But even if the university’s supporters can count on the three more liberal Justices to vote to uphold the university’s policy, they would need at least one more vote in their favor (which would result in a four-to-four tie) to uphold the lower court’s decision in this case. And they heard very little during Rein’s argument to suggest that they might have a fourth vote, as almost all of the questions from the Court’s five conservative Justices were friendly ones for Rein.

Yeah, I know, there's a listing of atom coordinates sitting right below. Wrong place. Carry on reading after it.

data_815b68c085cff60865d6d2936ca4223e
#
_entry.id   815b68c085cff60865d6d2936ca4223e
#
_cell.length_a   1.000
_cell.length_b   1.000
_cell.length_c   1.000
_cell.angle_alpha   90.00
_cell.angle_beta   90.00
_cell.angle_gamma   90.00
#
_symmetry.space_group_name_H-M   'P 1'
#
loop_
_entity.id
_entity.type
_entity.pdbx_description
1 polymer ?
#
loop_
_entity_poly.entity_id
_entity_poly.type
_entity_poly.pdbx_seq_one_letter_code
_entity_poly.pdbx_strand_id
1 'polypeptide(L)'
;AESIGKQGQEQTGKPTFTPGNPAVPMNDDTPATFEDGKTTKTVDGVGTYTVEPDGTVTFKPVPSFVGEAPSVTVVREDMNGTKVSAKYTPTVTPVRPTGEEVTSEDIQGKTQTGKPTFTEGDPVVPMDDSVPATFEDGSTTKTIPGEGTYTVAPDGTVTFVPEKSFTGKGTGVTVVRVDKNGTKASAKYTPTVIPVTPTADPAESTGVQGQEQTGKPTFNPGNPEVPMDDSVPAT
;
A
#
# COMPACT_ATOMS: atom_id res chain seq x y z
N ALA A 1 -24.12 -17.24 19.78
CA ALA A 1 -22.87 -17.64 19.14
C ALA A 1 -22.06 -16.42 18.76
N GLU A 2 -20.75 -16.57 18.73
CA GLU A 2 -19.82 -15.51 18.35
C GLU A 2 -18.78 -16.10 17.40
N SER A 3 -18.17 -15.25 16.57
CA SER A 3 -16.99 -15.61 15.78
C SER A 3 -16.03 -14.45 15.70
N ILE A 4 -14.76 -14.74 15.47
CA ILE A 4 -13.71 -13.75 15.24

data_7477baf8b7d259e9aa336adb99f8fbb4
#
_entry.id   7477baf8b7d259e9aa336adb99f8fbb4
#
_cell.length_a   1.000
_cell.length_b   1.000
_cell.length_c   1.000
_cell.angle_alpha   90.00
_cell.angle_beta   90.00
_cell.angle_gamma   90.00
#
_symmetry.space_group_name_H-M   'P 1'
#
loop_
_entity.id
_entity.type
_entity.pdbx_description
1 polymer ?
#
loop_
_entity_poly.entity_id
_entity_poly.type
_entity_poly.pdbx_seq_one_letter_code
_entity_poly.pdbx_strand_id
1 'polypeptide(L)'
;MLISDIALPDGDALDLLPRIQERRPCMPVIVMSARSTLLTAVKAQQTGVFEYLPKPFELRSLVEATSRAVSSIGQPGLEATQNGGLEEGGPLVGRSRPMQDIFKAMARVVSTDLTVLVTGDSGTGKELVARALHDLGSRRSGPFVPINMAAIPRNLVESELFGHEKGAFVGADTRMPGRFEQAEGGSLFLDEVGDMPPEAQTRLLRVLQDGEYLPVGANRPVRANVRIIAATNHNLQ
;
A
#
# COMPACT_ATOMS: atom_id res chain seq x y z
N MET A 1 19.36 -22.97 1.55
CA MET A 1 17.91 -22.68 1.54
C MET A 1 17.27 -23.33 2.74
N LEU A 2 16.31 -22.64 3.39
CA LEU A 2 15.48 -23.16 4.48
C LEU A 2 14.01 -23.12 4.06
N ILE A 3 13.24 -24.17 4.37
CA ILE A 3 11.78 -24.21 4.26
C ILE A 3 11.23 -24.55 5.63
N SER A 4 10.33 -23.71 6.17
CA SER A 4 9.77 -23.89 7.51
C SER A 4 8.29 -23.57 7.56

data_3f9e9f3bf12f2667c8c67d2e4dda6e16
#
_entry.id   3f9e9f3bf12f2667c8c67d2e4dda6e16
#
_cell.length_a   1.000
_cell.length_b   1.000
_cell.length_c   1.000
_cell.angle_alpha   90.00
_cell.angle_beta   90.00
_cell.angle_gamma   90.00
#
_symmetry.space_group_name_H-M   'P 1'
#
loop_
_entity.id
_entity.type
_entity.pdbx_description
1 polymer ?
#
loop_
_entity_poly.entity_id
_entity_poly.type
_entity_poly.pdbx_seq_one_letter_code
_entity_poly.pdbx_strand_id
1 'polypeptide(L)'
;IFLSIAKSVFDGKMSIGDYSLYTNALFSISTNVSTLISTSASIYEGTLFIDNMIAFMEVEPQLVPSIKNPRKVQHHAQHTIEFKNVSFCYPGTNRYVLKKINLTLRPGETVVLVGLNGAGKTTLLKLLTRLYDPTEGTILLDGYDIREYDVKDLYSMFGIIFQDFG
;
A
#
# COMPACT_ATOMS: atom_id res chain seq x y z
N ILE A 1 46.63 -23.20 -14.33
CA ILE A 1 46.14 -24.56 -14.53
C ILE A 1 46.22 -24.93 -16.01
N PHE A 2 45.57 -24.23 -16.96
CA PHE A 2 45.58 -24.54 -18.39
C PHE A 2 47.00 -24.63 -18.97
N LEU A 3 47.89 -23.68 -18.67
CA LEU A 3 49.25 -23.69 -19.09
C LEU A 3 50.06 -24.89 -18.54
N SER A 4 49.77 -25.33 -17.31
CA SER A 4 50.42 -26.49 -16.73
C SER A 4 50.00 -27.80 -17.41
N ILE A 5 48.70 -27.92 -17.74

The questions from the conservative Justices for Greg Garre, who argued on behalf of the university, were far less friendly, once again suggesting that the university could have trouble finding a fourth – much less a fifth – vote. During Garre’s twenty-plus minutes at the lectern, the Court focused almost entirely on the question of a “critical mass” of underrepresented minorities: when will the university have reached a “critical mass,” so that it no longer needs to consider race, and how much should courts trust universities to make the determination that a critical mass does not yet exist? To a certain extent, Garre was between a rock and a hard place on the first point: if he tried to define “critical mass” in terms of a specific percentage of minority students, he would be accused of endorsing a quota system, which the Court has rejected in its earlier cases. Instead, he told the Court that the university would have a “critical mass” when it had created an environment in which underrepresented minorities do not feel isolated. But this response led to more tough questions from the Chief Justice, who left little doubt that he was not inclined to vote in the university’s favor: how, he asked, is the Court supposed to decide whether the university has created that kind of environment? More than a little sarcastically, he queried, the university is “going to tell me?”